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My Pet World: Future grandma (rightly) worries about nipping dog

Cathy M. Rosenthal, Tribune Content Agency on

Dear Cathy,

I am heartbroken for my daughter and her fiancé. About a year ago, they adopted a seven-week-old Australian blue heeler. The dog has always been a nipper. Very early on they got a trainer to help stop this bad behavior to no avail. They paid a small fortune to have the dog live with a trainer for five weeks. It helped a little, but the dog does not like a collar and will bite/nip when that is put on him. They recently had a dog walker quit because the dog had bitten him three times. He sent pictures of his bloody hand.

Is there any hope that this dog will stop doing this? I don’t think this dog should be anywhere near children and I worry about future grandchildren. What are their options? I have been nipped a few times as well. – M.D. Amityville, New York

Dear M.D.

Nipping and biting are fairly common practices for Australian blue heelers. They are herding dogs, which means they nip and bite the flanks of other animals to “herd” them in a particular direction. Even so, you can’t have a dog who nips and bites people, so there are things your family can do to limit this behavior.

First, the dog should learn to control his bite pressure. They can teach him this by offering a treat between their fingers. If the dog gets too rough or mouthy, they need to hold onto the treat and not give it to him. The dog only receives the treat when he offers a soft mouth on their fingers. He will want the treat and will learn quickly what he has to do to get it.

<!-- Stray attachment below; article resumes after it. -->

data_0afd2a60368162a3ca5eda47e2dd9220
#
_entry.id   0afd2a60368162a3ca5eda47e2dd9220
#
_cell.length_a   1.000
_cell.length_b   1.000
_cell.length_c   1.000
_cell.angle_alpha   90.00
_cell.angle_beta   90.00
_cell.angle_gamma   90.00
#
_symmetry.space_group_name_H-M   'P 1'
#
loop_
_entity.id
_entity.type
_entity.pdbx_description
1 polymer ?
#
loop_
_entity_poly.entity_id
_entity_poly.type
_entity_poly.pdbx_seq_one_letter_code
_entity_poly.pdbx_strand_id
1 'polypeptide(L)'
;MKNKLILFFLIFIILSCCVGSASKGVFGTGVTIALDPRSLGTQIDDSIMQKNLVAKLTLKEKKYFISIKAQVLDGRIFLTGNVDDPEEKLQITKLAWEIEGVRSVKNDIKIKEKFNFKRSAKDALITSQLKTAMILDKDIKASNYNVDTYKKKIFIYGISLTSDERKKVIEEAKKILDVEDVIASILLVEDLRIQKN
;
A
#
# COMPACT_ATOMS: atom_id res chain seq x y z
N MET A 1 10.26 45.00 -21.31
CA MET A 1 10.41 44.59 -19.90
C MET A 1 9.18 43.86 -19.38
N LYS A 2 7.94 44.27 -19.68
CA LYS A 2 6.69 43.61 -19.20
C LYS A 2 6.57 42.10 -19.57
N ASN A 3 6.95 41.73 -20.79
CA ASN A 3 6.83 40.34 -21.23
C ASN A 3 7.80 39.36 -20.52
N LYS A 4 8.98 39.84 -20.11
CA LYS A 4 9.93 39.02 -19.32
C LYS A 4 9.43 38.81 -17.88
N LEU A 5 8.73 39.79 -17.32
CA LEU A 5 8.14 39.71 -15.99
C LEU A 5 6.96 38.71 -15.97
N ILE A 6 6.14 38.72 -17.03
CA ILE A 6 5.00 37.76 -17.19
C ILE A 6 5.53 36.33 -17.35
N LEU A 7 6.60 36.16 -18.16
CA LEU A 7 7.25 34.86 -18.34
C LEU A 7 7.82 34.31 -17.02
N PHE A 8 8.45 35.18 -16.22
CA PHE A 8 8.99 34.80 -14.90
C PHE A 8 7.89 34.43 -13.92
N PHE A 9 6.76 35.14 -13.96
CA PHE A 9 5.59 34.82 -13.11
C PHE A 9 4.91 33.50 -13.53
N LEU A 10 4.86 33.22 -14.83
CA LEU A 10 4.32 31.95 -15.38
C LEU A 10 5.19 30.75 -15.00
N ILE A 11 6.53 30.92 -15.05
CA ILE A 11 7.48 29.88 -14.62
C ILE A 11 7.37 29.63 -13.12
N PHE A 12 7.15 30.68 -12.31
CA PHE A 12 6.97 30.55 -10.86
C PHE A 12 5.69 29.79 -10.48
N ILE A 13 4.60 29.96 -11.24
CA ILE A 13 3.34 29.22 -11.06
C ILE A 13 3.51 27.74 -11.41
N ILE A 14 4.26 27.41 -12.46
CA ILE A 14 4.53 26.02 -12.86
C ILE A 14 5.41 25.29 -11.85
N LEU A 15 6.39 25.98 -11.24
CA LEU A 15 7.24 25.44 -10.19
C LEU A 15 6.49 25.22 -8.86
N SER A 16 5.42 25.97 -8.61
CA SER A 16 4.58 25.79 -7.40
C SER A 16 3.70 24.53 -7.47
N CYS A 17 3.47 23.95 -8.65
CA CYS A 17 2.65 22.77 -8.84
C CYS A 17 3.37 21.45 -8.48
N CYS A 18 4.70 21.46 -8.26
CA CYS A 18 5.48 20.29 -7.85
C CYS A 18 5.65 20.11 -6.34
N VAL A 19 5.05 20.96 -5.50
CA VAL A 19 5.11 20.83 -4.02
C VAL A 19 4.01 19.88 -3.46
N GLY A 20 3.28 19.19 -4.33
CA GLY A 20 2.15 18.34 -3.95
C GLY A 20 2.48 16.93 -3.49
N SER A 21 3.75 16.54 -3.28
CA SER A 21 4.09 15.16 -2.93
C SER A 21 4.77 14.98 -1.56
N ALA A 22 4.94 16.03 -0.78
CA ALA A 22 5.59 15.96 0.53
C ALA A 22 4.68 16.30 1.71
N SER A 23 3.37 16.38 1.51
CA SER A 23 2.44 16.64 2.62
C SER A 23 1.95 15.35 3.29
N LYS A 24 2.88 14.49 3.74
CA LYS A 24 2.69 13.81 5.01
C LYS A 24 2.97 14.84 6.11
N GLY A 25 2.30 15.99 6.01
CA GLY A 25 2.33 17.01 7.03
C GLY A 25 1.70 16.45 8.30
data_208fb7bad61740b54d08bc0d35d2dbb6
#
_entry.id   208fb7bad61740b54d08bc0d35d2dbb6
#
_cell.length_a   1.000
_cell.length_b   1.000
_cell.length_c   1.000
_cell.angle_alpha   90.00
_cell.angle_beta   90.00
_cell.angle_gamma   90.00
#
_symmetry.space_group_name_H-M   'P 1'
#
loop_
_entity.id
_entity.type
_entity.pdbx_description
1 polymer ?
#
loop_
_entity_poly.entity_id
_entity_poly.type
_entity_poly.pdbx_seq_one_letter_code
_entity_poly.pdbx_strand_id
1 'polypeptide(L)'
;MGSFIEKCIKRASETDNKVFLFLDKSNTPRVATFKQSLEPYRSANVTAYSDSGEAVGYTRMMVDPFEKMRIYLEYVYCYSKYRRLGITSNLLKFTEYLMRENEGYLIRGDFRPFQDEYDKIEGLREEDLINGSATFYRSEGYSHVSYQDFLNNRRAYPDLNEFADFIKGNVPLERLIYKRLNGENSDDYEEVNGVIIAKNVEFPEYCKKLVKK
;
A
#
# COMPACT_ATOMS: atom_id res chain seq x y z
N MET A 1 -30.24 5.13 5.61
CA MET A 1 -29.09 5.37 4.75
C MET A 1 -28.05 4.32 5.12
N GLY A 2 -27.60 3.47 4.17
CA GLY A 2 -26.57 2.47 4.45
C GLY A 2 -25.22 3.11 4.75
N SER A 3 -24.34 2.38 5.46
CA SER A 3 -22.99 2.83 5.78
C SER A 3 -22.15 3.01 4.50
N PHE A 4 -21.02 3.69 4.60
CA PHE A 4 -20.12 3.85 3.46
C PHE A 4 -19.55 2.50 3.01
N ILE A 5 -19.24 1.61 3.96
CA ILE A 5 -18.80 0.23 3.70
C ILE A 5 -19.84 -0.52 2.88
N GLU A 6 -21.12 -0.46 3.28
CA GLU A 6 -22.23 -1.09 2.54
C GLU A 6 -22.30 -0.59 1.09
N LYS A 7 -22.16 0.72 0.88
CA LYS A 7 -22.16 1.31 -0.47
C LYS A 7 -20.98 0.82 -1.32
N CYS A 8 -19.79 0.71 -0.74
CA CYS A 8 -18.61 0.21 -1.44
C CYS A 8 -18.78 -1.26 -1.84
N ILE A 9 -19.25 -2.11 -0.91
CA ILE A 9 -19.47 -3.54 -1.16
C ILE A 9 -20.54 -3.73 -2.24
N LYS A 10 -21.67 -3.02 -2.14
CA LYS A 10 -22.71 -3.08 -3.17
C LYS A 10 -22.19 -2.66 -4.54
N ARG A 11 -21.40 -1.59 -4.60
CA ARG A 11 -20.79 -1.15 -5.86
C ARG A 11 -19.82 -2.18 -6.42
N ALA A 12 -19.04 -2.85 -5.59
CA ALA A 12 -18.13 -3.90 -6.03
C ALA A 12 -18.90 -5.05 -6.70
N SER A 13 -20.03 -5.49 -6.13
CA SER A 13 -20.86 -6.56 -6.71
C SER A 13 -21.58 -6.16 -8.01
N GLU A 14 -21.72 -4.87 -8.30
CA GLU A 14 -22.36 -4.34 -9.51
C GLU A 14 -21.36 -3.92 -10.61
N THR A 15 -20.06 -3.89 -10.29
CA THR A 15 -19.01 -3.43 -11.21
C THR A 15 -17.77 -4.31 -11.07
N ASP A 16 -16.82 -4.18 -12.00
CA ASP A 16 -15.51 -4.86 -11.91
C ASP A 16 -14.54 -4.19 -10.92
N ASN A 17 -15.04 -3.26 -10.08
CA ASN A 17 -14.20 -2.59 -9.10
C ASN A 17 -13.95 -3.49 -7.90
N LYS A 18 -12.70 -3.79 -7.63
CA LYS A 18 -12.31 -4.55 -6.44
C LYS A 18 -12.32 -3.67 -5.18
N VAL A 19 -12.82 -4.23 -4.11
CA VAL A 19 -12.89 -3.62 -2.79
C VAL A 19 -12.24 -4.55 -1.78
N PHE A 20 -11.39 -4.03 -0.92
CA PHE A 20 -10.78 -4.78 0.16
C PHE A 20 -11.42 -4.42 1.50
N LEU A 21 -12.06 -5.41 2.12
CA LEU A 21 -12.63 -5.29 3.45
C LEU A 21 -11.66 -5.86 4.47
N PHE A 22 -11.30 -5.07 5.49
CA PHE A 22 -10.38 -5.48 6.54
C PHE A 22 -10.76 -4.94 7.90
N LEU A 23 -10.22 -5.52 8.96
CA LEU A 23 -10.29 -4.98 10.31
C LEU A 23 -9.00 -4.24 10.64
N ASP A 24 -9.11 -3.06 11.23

Second, they can act like a hurt puppy whenever he nips them. During puppy play if a puppy gets hurt, he yelps, stops the play and turns away. This is how puppies learn how to moderate the pressure of their nips and bites.

Your daughter and fiancé should also spend a lot of time training the dog, especially the “leave it” command. That way, if the dog looks like he is about to nip someone, they can tell him to “leave it,” and redirect his behavior to a toy or game.

Australian Blue Heelers also need a tremendous amount of exercise, so frequent and long walks or games that expend a lot of energy are a must.

Finally, look for triggers and work to reduce them. For example, if the dog nips when the collar is put on, leave the collar on him. (Unless it’s a training collar that must be removed.)


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